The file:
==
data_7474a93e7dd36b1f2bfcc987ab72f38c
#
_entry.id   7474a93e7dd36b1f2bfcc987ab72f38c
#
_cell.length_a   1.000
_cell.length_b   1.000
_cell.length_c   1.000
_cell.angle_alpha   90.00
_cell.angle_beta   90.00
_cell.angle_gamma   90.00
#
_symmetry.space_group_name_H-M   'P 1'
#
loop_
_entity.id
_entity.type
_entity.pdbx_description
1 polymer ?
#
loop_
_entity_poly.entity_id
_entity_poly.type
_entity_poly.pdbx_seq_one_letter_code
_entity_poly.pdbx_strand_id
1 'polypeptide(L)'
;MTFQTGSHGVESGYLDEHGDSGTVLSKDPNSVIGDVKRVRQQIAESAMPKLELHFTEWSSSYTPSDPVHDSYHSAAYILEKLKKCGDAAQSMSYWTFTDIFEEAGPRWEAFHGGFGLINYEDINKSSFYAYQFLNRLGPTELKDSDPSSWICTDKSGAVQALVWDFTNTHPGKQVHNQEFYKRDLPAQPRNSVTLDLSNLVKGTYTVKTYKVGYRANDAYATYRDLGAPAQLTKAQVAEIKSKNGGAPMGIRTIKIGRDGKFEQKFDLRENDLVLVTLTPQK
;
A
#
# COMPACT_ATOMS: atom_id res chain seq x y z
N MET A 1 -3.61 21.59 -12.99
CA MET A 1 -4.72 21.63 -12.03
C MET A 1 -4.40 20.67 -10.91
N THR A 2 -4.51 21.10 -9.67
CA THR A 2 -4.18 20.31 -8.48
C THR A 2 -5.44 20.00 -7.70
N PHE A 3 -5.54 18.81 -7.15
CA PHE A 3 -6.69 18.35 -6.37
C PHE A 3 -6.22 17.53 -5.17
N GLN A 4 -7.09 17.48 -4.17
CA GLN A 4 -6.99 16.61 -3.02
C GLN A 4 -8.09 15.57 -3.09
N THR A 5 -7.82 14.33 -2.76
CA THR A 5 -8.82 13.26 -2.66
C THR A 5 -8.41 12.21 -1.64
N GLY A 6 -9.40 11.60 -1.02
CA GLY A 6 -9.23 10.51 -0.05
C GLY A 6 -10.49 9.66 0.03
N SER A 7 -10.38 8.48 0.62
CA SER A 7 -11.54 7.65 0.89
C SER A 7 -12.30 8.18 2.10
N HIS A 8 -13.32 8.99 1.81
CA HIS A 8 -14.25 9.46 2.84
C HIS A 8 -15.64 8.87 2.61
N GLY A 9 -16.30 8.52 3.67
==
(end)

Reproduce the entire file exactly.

data_7474a93e7dd36b1f2bfcc987ab72f38c
#
_entry.id   7474a93e7dd36b1f2bfcc987ab72f38c
#
_cell.length_a   1.000
_cell.length_b   1.000
_cell.length_c   1.000
_cell.angle_alpha   90.00
_cell.angle_beta   90.00
_cell.angle_gamma   90.00
#
_symmetry.space_group_name_H-M   'P 1'
#
loop_
_entity.id
_entity.type
_entity.pdbx_description
1 polymer ?
#
loop_
_entity_poly.entity_id
_entity_poly.type
_entity_poly.pdbx_seq_one_letter_code
_entity_poly.pdbx_strand_id
1 'polypeptide(L)'
;MTFQTGSHGVESGYLDEHGDSGTVLSKDPNSVIGDVKRVRQQIAESAMPKLELHFTEWSSSYTPSDPVHDSYHSAAYILEKLKKCGDAAQSMSYWTFTDIFEEAGPRWEAFHGGFGLINYEDINKSSFYAYQFLNRLGPTELKDSDPSSWICTDKSGAVQALVWDFTNTHPGKQVHNQEFYKRDLPAQPRNSVTLDLSNLVKGTYTVKTYKVGYRANDAYATYRDLGAPAQLTKAQVAEIKSKNGGAPMGIRTIKIGRDGKFEQKFDLRENDLVLVTLTPQK
;
A
#
# COMPACT_ATOMS: atom_id res chain seq x y z
N MET A 1 -3.61 21.59 -12.99
CA MET A 1 -4.72 21.63 -12.03
C MET A 1 -4.40 20.67 -10.91
N THR A 2 -4.51 21.10 -9.67
CA THR A 2 -4.18 20.31 -8.48
C THR A 2 -5.44 20.00 -7.70
N PHE A 3 -5.54 18.81 -7.15
CA PHE A 3 -6.69 18.35 -6.37
C PHE A 3 -6.22 17.53 -5.17
N GLN A 4 -7.09 17.48 -4.17
CA GLN A 4 -6.99 16.61 -3.02
C GLN A 4 -8.09 15.57 -3.09
N THR A 5 -7.82 14.33 -2.76
CA THR A 5 -8.82 13.26 -2.66
C THR A 5 -8.41 12.21 -1.64
N GLY A 6 -9.40 11.60 -1.02
CA GLY A 6 -9.23 10.51 -0.05
C GLY A 6 -10.49 9.66 0.03
N SER A 7 -10.38 8.48 0.62
CA SER A 7 -11.54 7.65 0.89
C SER A 7 -12.30 8.18 2.10
N HIS A 8 -13.32 8.99 1.81
CA HIS A 8 -14.25 9.46 2.84
C HIS A 8 -15.64 8.87 2.61
N GLY A 9 -16.30 8.52 3.67